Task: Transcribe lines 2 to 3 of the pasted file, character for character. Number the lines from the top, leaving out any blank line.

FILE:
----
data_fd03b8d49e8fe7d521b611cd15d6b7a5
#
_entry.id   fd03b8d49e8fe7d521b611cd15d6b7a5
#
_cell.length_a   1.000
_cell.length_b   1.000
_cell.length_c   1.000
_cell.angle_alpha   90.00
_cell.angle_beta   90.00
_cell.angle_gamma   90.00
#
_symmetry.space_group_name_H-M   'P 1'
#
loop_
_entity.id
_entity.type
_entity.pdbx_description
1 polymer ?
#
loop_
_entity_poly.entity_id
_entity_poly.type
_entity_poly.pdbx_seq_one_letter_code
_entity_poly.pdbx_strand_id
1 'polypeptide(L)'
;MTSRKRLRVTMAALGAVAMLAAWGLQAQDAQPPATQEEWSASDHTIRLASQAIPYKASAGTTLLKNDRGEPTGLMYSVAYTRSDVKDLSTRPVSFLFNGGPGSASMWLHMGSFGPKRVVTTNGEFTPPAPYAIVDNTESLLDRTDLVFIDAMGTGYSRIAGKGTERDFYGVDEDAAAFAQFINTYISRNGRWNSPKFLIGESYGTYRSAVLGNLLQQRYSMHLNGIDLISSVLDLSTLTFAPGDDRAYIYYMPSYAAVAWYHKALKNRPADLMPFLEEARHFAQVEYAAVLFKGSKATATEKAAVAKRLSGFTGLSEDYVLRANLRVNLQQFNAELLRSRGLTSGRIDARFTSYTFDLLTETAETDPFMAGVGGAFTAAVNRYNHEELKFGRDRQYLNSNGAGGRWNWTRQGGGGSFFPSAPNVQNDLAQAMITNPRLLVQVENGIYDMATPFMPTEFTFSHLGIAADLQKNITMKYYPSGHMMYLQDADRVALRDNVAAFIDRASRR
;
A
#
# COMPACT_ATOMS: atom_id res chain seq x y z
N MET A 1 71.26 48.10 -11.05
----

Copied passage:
#
_entry.id   fd03b8d49e8fe7d521b611cd15d6b7a5